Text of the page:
Women in Work Index 2017

The potential $2 trillion prize from closing the gender pay gap

Summary

This year’s update of the Women in Work Index shows that the OECD has continued its gradual progress towards greater female economic empowerment. The Nordic countries, particularly Iceland, Sweden and Norway, continue to occupy the top positions on the Index.

We also explore the gender pay gap in more detail and the time it will take for each country to close the gap at current rates of progress. The gains from closing the gap are substantial: achieving pay parity in the OECD could increase total female earnings by US$2 trillion.

View the key findings below for highlights from our research and explore the results further using our interactive data tool. We provide more detailed analysis and commentary in the full report which you can download below.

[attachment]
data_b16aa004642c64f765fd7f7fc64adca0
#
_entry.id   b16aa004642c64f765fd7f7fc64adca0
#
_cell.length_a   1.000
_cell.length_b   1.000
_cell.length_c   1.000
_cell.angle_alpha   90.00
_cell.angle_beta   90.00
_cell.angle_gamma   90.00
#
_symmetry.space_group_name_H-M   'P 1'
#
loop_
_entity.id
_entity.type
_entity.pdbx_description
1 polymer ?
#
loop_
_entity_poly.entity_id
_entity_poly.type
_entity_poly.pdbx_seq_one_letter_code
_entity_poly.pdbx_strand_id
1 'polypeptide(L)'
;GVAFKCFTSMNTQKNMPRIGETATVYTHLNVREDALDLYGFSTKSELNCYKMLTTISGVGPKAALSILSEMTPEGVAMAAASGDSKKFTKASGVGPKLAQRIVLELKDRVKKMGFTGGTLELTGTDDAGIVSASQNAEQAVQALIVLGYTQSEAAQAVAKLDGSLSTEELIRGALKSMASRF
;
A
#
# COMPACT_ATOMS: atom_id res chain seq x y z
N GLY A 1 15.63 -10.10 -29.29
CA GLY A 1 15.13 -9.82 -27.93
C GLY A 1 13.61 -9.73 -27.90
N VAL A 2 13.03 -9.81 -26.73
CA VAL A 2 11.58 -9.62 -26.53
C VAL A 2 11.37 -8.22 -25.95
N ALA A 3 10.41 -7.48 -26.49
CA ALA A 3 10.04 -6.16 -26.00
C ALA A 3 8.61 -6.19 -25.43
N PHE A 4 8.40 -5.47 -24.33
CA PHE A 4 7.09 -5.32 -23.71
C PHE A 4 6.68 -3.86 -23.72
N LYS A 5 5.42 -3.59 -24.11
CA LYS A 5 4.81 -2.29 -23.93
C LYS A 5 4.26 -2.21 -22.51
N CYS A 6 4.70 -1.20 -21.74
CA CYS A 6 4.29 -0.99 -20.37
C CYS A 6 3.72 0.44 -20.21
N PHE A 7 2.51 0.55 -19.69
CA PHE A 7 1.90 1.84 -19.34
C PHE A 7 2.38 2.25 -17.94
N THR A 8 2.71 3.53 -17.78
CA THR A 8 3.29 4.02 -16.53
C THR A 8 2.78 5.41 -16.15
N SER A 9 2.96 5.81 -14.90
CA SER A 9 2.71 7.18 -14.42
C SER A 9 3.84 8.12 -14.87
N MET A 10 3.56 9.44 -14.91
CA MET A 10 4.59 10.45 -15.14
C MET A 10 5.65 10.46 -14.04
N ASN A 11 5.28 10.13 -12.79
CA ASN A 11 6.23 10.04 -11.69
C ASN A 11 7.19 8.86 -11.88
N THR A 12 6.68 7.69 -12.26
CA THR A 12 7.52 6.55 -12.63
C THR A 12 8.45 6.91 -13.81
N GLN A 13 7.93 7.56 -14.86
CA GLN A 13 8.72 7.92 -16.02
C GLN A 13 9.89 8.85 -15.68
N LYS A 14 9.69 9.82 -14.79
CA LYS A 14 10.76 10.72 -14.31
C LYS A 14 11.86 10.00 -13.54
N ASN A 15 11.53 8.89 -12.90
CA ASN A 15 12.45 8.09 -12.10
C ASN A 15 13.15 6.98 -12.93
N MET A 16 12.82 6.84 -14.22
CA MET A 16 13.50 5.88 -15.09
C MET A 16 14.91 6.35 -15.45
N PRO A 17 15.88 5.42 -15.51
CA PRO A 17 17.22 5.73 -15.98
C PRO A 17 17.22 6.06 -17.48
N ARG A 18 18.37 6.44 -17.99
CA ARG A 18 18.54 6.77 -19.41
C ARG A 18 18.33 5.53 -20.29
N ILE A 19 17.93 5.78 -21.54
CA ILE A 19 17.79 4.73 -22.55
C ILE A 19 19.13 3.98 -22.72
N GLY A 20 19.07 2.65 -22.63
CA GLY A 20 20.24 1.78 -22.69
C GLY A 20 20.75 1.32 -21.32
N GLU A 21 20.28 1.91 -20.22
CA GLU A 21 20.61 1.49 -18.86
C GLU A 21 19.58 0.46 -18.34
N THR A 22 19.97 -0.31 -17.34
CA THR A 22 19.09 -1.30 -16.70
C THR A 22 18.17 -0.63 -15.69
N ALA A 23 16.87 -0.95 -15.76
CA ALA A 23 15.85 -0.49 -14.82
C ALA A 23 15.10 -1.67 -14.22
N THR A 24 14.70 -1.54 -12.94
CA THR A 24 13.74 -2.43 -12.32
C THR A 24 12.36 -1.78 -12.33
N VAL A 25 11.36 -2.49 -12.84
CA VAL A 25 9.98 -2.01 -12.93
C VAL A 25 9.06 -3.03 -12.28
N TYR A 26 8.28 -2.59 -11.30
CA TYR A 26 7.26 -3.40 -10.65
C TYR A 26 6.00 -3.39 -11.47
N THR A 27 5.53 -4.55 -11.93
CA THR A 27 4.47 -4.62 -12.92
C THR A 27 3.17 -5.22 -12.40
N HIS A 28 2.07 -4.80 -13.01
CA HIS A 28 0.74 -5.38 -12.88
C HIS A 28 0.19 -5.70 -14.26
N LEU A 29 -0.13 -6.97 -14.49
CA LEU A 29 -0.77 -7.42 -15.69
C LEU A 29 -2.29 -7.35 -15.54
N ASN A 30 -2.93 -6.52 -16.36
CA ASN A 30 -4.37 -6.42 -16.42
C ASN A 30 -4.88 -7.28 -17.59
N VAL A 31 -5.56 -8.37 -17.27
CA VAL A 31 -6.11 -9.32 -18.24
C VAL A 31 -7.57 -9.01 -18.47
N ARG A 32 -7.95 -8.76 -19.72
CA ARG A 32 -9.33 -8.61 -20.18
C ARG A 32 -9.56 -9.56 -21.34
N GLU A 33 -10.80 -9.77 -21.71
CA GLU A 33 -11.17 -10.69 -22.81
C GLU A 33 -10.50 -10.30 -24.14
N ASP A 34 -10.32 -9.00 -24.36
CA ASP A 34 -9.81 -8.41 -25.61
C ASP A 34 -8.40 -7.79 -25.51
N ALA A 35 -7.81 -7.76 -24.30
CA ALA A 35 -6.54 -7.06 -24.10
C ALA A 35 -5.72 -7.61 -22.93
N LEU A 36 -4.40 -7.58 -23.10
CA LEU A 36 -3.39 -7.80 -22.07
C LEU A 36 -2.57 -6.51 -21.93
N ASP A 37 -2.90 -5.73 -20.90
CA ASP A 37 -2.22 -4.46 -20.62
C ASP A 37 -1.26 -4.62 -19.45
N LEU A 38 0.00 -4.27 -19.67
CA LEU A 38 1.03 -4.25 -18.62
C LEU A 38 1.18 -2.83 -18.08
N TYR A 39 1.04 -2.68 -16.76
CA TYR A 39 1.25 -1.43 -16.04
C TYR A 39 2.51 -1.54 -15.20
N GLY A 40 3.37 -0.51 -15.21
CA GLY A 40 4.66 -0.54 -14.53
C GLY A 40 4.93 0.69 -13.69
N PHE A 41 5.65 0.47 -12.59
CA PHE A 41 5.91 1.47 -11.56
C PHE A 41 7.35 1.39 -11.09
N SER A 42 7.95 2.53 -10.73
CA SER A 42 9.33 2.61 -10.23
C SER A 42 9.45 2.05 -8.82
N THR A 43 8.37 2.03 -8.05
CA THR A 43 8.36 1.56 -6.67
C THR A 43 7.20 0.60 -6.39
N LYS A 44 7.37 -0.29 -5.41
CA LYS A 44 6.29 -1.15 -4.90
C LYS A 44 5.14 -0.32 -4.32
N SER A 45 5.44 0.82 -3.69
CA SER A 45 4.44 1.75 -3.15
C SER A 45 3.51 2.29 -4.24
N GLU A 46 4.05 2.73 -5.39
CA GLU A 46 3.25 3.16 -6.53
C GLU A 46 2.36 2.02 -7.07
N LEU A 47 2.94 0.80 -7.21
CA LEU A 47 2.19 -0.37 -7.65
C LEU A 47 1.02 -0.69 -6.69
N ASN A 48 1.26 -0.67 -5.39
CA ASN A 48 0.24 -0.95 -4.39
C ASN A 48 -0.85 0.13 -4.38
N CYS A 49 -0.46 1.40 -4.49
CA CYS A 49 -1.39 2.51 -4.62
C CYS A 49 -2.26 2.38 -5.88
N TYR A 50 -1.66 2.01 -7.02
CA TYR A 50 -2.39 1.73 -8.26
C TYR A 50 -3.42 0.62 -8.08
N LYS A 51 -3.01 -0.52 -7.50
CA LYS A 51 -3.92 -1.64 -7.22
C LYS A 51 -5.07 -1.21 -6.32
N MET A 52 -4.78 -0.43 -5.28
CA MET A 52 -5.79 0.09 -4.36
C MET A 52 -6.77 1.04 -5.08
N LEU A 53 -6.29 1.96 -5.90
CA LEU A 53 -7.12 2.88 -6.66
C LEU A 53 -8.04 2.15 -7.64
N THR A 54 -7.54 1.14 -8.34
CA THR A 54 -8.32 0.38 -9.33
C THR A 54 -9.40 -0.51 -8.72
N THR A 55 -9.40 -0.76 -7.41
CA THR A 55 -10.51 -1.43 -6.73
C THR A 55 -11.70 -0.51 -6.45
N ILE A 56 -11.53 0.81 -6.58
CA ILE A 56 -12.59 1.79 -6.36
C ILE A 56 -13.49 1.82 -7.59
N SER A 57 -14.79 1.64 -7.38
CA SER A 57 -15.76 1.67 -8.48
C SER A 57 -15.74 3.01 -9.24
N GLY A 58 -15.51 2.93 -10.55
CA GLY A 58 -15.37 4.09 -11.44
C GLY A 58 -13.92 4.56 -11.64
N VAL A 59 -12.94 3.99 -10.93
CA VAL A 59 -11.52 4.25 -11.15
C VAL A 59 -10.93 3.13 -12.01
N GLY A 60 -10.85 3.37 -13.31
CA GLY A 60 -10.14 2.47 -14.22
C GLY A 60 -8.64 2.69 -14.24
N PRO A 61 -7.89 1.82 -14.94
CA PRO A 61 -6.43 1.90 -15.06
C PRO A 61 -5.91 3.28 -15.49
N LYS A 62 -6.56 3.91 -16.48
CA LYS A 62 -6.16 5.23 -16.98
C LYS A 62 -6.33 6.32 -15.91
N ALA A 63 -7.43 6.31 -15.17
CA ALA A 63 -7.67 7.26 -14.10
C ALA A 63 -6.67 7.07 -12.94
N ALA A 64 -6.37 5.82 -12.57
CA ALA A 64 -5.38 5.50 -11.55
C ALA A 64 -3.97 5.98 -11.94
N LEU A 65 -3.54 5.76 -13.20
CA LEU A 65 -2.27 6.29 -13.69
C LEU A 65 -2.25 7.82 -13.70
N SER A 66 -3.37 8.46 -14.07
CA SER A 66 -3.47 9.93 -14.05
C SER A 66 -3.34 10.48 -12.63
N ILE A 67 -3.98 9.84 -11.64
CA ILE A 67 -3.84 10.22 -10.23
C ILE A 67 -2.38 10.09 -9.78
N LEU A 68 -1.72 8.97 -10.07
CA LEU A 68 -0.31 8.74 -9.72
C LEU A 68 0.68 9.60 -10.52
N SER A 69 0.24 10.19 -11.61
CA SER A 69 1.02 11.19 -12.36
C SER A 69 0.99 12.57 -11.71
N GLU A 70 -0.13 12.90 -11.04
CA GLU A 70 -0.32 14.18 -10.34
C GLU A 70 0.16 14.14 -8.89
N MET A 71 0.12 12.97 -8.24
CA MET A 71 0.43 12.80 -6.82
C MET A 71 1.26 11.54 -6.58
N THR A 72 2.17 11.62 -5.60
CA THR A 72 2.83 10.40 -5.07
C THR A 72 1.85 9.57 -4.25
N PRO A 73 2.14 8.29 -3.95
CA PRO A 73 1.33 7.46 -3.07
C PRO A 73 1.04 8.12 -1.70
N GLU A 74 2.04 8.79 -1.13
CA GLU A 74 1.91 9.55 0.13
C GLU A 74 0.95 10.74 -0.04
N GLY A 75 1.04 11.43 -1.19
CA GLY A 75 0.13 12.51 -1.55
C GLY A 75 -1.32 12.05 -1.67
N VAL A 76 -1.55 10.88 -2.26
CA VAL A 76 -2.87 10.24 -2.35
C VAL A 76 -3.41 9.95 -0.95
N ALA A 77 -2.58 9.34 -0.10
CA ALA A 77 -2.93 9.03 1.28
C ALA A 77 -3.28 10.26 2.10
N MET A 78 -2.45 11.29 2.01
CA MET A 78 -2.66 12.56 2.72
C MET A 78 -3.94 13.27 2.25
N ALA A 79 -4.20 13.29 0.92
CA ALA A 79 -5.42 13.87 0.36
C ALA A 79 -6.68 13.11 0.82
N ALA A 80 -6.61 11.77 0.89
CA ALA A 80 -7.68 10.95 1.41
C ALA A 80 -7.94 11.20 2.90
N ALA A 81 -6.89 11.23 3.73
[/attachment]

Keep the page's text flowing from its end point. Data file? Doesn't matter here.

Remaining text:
Key findings

  • Iceland, Sweden and Norway remain the top 3 performing OECD countries.
  • The UK experienced a small improvement in its performance, rising from 14th to 13th position in 2015.
  • Poland stands out for achieving the largest annual improvement, rising from 12th to 9th due to fall in female unemployment and an increase in the full-time employment rate.
  • Over the longer term there have been more significant movements in country rankings. Israel and Poland stand out for improving by more than 10 positions since 2000, while the US and Portugal have lost ground.
  • There are significant economic benefits in the long-term from increasing the female employment rate to match that of Sweden. The GDP gains across the OECD could be around US$6 trillion.
  • Fully closing the gender pay gap could increase total female earnings by US$2 trillion across the OECD. However, at current rates of progress, the average OECD country would take almost a century to close the pay gap.

 

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